4 years 4 months ago

Interesting choice of posts, considering 50% of the commenters for yesterday’s post wanted an app!

croí
croí
4 years 4 months ago

HAHAHA!!!!!

Leah H
Leah H
4 years 4 months ago

I thought of that too. lol!

mars
mars
4 years 4 months ago

Good article! I’m totally up for this challenge. I need to disconnect more.

I’m blown away at how many parents I see at the playground with their heads down staring at their phones, while their little ones go on about playing and being children… it’s really sad actually..

em
em
4 years 4 months ago

Meh. I’m not buying into guilt on this one. My kids don’t need me to watch their every movement, every moment. I used to go to the park alone, or roam the neighborhood with a pack of other kids. Were my parents missing out on my precious development? Was I missing out on my parents’ nurturing presence? No. We were doing our own things and it was awesome.

em
em
4 years 4 months ago

That said, I find the number of babies tucked away in car seats and strollers and ignored like so much baggage to be appalling. And the fact that jogging strollers come with iPod holders. Not being able to see *or* hear your baby… Yeah, that’s good parenting.

The Jaded NYer
4 years 4 months ago

I don’t have a smartphone (dumped that fun-stealer last fall) but the computer definitely commands all of my attention. I accept this challenge and will shut down internet access at 7pm. Maybe I will finally finish my writing projects!

Thanks for the push!

ChaiKe
ChaiKe
4 years 4 months ago

I’ve managed to shun technology pretty effectively for the past few years.

Especially when travelling abroad, I don’t take a phone and only check e-mails every month or so.

Whenever I’m travelling with a friend who insists on using a mobile, I scowl at them until they stop or abandon them.

I think this makes me a better person.

Goyo
Goyo
4 years 4 months ago

I’m skeptical. Who is this “we” you speak of?

Technology saves labor which reduces stress.

I work behind a laptop all day and I tend to not be on it when I am not working but I still use my mobile phone which can do almost everything my PC can do…and I am less stressed for not having to sit behind my laptop when I am not “on the clock”.

Besides, it seems incompatible to use the interwebz to critique the way technology affects “our” livelihoods.

Ida Palma
Ida Palma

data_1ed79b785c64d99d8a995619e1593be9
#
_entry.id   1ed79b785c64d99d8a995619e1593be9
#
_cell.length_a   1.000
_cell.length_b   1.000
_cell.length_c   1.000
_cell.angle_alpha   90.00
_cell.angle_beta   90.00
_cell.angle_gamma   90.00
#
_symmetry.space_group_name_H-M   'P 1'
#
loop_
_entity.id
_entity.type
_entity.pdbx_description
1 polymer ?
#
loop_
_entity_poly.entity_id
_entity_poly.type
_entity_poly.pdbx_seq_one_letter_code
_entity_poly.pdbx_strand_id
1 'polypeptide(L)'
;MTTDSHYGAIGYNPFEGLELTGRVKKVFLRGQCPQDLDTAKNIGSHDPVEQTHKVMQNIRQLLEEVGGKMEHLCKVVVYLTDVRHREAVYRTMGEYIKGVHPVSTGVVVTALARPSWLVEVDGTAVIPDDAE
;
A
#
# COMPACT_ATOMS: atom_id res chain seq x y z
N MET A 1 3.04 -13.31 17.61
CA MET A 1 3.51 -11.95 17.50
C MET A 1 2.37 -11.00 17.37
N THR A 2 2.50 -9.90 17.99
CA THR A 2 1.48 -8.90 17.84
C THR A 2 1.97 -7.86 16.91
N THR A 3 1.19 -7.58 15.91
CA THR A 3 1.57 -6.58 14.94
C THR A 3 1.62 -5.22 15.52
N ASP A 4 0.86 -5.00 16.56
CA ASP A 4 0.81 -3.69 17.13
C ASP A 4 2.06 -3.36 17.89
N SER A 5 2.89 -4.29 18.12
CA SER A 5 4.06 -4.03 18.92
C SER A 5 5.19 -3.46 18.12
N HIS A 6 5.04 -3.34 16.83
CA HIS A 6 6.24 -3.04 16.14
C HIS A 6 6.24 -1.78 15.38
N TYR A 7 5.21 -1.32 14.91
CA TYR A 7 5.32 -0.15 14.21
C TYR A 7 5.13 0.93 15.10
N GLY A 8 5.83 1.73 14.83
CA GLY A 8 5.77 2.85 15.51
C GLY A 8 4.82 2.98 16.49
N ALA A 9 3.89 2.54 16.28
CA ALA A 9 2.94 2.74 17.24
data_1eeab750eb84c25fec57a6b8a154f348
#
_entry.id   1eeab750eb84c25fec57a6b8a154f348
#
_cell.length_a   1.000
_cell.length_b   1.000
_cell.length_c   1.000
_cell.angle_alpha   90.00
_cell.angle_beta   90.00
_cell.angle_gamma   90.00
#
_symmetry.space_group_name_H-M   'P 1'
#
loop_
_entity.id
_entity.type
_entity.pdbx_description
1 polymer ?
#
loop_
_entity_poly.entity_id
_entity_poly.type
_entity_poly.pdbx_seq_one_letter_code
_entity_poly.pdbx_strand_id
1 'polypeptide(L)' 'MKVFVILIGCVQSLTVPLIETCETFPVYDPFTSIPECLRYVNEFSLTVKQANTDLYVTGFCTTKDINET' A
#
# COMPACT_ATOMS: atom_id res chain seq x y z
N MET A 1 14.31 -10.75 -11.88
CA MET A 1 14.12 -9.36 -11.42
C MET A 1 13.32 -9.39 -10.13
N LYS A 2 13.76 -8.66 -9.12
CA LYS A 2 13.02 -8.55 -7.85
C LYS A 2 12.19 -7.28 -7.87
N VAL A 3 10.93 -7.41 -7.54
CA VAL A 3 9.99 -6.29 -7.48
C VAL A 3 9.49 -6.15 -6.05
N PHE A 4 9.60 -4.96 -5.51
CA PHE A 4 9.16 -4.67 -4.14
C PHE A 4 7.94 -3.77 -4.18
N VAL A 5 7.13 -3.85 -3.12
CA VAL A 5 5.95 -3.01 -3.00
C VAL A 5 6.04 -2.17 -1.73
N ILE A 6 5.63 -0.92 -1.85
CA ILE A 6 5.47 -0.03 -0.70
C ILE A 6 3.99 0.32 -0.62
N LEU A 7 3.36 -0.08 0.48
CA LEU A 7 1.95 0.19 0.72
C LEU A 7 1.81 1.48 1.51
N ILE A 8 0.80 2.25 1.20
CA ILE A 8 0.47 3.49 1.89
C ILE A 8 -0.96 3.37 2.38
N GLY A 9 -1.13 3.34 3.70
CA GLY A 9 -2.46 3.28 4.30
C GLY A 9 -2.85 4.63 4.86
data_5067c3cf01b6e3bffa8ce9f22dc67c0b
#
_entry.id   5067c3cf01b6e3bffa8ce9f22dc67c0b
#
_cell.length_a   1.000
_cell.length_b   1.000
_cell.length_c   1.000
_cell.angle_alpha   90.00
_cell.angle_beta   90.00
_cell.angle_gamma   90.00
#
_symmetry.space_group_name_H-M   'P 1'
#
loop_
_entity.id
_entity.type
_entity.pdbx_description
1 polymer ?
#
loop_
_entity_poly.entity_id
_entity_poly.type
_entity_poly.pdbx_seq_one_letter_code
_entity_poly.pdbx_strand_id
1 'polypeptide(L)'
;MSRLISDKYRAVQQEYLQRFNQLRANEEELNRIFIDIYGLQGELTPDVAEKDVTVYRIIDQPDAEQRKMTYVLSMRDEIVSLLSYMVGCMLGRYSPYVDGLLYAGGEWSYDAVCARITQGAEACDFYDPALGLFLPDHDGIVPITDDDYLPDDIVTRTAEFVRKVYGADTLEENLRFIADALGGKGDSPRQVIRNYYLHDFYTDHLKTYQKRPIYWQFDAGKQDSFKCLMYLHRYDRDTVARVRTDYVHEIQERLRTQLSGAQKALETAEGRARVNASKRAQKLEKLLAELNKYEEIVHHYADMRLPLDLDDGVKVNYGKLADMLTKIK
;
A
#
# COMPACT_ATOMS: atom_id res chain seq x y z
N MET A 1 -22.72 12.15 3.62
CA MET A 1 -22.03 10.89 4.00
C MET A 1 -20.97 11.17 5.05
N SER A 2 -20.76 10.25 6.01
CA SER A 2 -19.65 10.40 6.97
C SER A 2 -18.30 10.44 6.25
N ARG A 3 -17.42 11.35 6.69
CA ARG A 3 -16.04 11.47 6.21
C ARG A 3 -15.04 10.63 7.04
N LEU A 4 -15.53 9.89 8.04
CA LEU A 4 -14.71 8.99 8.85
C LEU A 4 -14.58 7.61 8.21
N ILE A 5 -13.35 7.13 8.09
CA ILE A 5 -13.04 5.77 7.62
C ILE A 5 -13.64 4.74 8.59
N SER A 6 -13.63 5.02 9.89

4 years 4 months ago

My New Year’s resolution was to unplug…the laptop and blackberry are put away at 6pm weekdays and they don’t get used on weekends, holidays or vacations any more. Life is much much better!

Leah H
Leah H
4 years 4 months ago

Way to go, Ida!

PeaceKaren
PeaceKaren
4 years 4 months ago
I remembered this weekend’s “Mom & Kids” overnight camping trip and thought, “Ha! Great timing! I get to check the 8+ box!” Then I remember I sent 2 texts to my husband while we were camping — one to let him know we arrived safely and one to send him a picture of the kids fishing. I did forgo all e-mail, phone calls, web surfing and other electronics while camping. We were certainly fully engaged in “real life” out in nature. But it was very comforting to have access to the technology to use in a mindful way. Anyway, those… Read more »
spayne
spayne
4 years 4 months ago

I think sending a text to let your significant other that you are okay should be exempt. As a husband I am always happy to know that my wife and/or kids have arrived safely at their destination.

I don’t think that your use of technology violated the spirit of this challenge. It is not like you were on Facebook while the kids were fishing.

Mel
Mel
4 years 4 months ago

For the past year or so, I’ve noticed how my attention at home is on my smartdevices instead of my love. Thank you for this challenge! I will not be connected to technology and will instead focus on my girl. Oh gosh…. it is an addiction.

Tom
4 years 4 months ago

Wow that’s a pretty serious challenge! While I can’t stand when people are staring at their smartphones while I’m trying to talk to them, I am guilty of leaving my phone on 24/7. I’ll try it after 9 p.m. for the next 7 days and then work my way earlier.

Ion Freeman
4 years 4 months ago

As the parent of a young child, after he goes to bed is exactly when I check my email. I repudiate the challenge!

HopelessDreamer
HopelessDreamer
4 years 4 months ago

i think that its good you are not checking e-mail when you are spending time with the kids!i think that should “count” for this…imho

spayne
spayne